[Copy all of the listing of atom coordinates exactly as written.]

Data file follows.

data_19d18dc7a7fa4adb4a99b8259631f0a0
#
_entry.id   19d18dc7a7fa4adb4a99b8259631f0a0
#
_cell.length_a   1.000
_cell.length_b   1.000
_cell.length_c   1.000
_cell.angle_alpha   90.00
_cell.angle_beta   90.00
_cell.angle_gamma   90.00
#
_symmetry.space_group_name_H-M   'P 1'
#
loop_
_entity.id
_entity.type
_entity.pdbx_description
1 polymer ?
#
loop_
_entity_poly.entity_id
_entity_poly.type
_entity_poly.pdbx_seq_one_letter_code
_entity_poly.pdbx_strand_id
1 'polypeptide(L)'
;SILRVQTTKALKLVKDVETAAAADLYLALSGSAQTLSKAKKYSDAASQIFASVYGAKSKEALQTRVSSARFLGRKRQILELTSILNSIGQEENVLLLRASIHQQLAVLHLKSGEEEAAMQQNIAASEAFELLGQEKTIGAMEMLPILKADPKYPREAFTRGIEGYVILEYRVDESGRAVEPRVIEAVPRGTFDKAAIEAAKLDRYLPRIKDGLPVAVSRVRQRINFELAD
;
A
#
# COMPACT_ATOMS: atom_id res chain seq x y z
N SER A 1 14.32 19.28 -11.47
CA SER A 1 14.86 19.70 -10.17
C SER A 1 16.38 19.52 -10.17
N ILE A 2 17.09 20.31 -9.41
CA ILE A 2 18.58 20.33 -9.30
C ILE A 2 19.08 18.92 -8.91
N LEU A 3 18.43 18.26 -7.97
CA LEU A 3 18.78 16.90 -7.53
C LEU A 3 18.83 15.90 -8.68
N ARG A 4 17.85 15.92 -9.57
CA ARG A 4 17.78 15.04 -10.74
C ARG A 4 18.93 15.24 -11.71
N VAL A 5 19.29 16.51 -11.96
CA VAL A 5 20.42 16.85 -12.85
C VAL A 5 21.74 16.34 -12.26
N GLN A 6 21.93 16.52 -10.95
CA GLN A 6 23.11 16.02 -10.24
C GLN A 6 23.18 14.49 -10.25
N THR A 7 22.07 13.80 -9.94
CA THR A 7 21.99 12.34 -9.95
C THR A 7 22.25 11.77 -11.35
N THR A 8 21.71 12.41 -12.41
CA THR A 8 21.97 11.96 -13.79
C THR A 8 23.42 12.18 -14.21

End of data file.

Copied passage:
data_19d18dc7a7fa4adb4a99b8259631f0a0
#
_entry.id   19d18dc7a7fa4adb4a99b8259631f0a0
#
_cell.length_a   1.000
_cell.length_b   1.000
_cell.length_c   1.000
_cell.angle_alpha   90.00
_cell.angle_beta   90.00
_cell.angle_gamma   90.00
#
_symmetry.space_group_name_H-M   'P 1'
#
loop_
_entity.id
_entity.type
_entity.pdbx_description
1 polymer ?
#
loop_
_entity_poly.entity_id
_entity_poly.type
_entity_poly.pdbx_seq_one_letter_code
_entity_poly.pdbx_strand_id
1 'polypeptide(L)'
;SILRVQTTKALKLVKDVETAAAADLYLALSGSAQTLSKAKKYSDAASQIFASVYGAKSKEALQTRVSSARFLGRKRQILELTSILNSIGQEENVLLLRASIHQQLAVLHLKSGEEEAAMQQNIAASEAFELLGQEKTIGAMEMLPILKADPKYPREAFTRGIEGYVILEYRVDESGRAVEPRVIEAVPRGTFDKAAIEAAKLDRYLPRIKDGLPVAVSRVRQRINFELAD
;
A
#
# COMPACT_ATOMS: atom_id res chain seq x y z
N SER A 1 14.32 19.28 -11.47
CA SER A 1 14.86 19.70 -10.17
C SER A 1 16.38 19.52 -10.17
N ILE A 2 17.09 20.31 -9.41
CA ILE A 2 18.58 20.33 -9.30
C ILE A 2 19.08 18.92 -8.91
N LEU A 3 18.43 18.26 -7.97
CA LEU A 3 18.78 16.90 -7.53
C LEU A 3 18.83 15.90 -8.68
N ARG A 4 17.85 15.92 -9.57
CA ARG A 4 17.78 15.04 -10.74
C ARG A 4 18.93 15.24 -11.71
N VAL A 5 19.29 16.51 -11.96
CA VAL A 5 20.42 16.85 -12.85
C VAL A 5 21.74 16.34 -12.26
N GLN A 6 21.93 16.52 -10.95
CA GLN A 6 23.11 16.02 -10.24
C GLN A 6 23.18 14.49 -10.25
N THR A 7 22.07 13.80 -9.94
CA THR A 7 21.99 12.34 -9.95
C THR A 7 22.25 11.77 -11.35
N THR A 8 21.71 12.41 -12.41
CA THR A 8 21.97 11.96 -13.79
C THR A 8 23.42 12.18 -14.21